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BIDDEFORD (20) 6th rate Built in 1756, Deptford.
Wrecked in 1761.

  • 1758 Capt. Launcelot SKYNNER, appointed on 7 February. Ordered to the Lisbon station with Capt. KENNEDY in FLAMBOROUGH and there they fell in with two large French frigates. Capt. SKYNNER was killed and Lieut. KNOLLIS mortally wounded near the beginning of the action, the master, Thomas STATE, commanded during the rest of the action.
  • Letter from the master of BIDDEFORD to Mr Clevland, transmitted by Capt. KENNEDY.
  • His majesty's ship Biddeford, Lisbon, April 7, 1760.
  • ...What preceded the under-mentioned action, Capt. Kennedy, who transmits this to their lordships can best explain. I shall only mention that when the Flamborough and we joined, a little before the engagement, though every body was sensible of the superior force of the two ships standing towards us, besides that several other ships were in view, to whom the enemy seemed to make signals, we saluted each other with three cheers, and stood in a line for the enemy, who, upon seeing this, hauled up, and obliged us to make the attack, which the Flamborough began (by our glasses) a quarter before seven PM and the Biddeford got close with the sternmost and commodore's ship about seven, when the fight began with great fury and regularity on both sides. About half past seven our brave captain was unfortunately killed by a cannon ball.
  • Lieutenant Knollis then succeeded to the command, who with great presence of mind and steadiness. directed the action till eight, when he dropped, having received a second shot in the body. He was carried down seemingly dead. Besides these losses we were now considerably damaged in our rigging; the main-top-mast shot away; several men killed and many wounded. Our people however, were in good spirits, and the guns well served; but the enemy's fire excessive hot.
  • The engagement was continued with obstinacy, and there appeared on each side a hard struggle for conquest. Our people were now more cool and steady; a principle of duty took place of rage. and they fought, if possible, better than before; one post vying with another, gun with gun, platoon with platoon, who should send the quickest and surest destruction to their foe; even numbers of the wounded men returned with cheerfulness to their quarters, as soon as the surgeon had dressed their wounds, which was indeed expeditiously performed.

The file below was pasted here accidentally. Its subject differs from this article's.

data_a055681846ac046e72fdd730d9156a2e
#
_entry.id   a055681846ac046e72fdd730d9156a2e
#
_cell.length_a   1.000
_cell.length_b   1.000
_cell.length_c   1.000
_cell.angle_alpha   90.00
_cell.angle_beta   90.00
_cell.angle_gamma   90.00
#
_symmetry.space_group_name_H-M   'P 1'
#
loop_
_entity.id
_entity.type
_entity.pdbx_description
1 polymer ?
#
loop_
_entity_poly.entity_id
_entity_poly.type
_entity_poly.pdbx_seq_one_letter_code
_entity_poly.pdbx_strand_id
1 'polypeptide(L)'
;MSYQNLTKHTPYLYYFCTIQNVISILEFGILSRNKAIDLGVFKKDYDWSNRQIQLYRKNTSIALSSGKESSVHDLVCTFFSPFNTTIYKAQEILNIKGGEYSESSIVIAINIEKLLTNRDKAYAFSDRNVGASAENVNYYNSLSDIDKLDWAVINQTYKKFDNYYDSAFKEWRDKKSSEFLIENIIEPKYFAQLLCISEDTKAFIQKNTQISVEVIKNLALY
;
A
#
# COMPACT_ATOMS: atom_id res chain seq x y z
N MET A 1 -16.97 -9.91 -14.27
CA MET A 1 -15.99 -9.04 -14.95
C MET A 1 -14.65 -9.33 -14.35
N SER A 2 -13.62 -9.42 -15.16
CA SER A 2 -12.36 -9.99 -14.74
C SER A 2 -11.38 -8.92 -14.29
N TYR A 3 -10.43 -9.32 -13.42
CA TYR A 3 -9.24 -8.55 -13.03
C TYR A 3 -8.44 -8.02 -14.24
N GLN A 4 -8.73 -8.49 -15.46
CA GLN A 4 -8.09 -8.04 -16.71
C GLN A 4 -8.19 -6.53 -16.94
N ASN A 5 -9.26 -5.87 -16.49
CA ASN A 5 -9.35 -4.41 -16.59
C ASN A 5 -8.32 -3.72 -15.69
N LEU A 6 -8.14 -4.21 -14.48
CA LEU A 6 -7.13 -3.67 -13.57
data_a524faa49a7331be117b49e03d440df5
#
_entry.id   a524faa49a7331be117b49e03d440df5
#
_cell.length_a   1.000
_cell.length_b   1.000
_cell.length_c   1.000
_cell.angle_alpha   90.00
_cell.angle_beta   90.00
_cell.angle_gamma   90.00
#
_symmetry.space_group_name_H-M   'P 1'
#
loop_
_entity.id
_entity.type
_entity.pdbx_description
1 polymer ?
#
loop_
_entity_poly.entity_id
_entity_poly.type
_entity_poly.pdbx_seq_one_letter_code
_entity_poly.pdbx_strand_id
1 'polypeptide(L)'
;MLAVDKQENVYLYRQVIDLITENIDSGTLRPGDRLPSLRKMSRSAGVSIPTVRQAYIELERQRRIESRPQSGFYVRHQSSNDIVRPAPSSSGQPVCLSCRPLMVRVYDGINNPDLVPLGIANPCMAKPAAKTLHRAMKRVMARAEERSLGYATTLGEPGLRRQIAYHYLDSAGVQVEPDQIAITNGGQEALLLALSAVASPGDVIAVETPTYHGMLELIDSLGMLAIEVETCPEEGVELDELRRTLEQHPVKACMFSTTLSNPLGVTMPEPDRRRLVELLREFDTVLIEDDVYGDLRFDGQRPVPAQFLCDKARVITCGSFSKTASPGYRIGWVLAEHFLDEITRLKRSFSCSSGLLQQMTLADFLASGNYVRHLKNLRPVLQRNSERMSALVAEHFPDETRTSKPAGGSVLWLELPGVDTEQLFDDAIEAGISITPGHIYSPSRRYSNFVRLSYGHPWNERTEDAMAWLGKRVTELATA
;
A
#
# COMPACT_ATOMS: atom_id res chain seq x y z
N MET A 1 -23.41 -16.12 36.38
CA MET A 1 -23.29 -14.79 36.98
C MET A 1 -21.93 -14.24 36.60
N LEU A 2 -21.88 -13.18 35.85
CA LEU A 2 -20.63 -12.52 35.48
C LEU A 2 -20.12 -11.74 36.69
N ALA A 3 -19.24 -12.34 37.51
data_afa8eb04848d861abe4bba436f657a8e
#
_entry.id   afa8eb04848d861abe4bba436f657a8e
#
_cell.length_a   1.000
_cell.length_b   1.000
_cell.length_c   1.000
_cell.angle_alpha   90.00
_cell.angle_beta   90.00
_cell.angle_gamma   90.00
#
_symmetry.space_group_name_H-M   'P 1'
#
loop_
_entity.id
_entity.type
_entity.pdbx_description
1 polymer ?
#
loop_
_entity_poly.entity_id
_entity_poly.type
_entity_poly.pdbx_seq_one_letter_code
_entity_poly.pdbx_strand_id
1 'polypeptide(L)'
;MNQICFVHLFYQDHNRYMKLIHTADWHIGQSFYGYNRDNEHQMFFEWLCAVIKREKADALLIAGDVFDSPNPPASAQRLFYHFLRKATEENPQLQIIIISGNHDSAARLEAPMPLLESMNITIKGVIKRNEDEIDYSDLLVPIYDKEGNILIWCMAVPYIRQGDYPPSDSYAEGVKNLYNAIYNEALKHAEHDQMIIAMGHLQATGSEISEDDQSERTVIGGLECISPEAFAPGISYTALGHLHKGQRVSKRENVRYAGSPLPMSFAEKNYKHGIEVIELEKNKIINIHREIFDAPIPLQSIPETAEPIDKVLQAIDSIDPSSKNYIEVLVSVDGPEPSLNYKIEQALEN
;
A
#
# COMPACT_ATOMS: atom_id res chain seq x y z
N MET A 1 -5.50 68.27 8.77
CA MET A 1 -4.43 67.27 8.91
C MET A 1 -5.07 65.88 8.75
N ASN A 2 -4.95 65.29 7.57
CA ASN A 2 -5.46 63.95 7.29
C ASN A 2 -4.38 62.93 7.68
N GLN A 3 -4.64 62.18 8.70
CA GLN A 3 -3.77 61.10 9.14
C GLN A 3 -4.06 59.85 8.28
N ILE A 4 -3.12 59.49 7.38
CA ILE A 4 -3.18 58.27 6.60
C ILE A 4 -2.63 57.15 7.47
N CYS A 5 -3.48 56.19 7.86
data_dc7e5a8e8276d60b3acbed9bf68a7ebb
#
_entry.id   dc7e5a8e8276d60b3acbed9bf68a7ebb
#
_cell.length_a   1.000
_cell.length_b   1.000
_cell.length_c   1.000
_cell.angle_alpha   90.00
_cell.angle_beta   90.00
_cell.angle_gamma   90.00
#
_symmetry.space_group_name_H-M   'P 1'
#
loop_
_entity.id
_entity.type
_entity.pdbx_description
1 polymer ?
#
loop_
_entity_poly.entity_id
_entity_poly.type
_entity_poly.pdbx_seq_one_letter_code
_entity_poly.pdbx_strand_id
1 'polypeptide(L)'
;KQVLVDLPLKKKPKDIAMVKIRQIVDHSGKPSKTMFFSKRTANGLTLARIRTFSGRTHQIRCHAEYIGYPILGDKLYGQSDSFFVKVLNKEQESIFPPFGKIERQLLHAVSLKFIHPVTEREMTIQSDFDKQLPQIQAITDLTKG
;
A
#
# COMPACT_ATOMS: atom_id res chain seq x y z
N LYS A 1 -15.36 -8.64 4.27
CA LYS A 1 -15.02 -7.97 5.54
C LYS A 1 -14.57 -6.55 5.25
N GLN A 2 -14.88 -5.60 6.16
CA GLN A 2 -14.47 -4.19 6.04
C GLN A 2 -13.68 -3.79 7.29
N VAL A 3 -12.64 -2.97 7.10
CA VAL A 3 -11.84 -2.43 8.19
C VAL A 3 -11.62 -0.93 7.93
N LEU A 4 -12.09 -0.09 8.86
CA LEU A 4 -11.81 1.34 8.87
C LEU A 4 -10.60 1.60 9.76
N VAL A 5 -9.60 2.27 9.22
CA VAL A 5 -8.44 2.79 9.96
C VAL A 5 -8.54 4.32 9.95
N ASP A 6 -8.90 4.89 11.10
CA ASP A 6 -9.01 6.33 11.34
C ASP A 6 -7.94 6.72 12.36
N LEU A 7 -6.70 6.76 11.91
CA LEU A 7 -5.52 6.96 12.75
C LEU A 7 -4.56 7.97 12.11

• Our enemy going large, under an early sail, kept very fair a-breast of us, during the whole action, so we luckily had no occasion to touch a brace or bowline, which were all shot to pieces. About ten their fire slackened apace, one gun became silent after another, till at length they hardly made any return,not discharging above four guns, the last quarter of an hour, though very near, and receiving all our fire. We judged by that they were going strike, but it seems that they were preparing for flight; for at half past ten she made off, with every rag of sail they would set. We then poured a whole broadside into her, and a volley of small arms nearly at the same instant, which were the last guns we could ever get to bear on her. We attempted to pursue her, but found we had no command of our ship, the running rigging been all cut, the masts and yards quite shattered and disabled; she therefore went ahead very fast, and about half an hour after disappeared. What we have chiefly suffered in, is the rigging, no part of which escaped. The hull is very little hurt, and we nave only nine killed, including the captain, 26 wounded with the lieutenant, the majority of whom, I am told, will soon recover.
  • Thomas State, master.
  • Lieutenant KNOLLIS was the third son of the Earl of Banbury. His other four sons had all been wounded in various actions during the previous few months.
  • 1760 Capt. William HOWE, appointed 1st. July and employed as a cruiser in the North Sea where he captured several small French privateers:- the Chamillant of six carriage and swivel guns off Harwich in March 1761, the Augustine of twelve carriage and swivel guns off Yarmouth on 14th. April and the Marquis de Meringham of fourteen carriage and swivel guns off the Dogger Bank on 3rd. May.
  • 1761 Capt. Thomas GORDON, 10 September, North Sea. On 20th. December, due to the ignorance of the pilot, BIDDEFORD was totally wrecked on the Hazeborough Sand near Yarmouth. Capt. GORDON and nearly half the crew (including the pilot) lost their lives. Two of the crew took it in turns to support their captain and protect him from the sea which was continually breaking over the ship, but the cold and wet were too much and he died in their arms from fatigue and exposure. The survivors were forced to stop on the wreck for two days, with only a little raw beef and some spirits to sustain them, before they were rescued.

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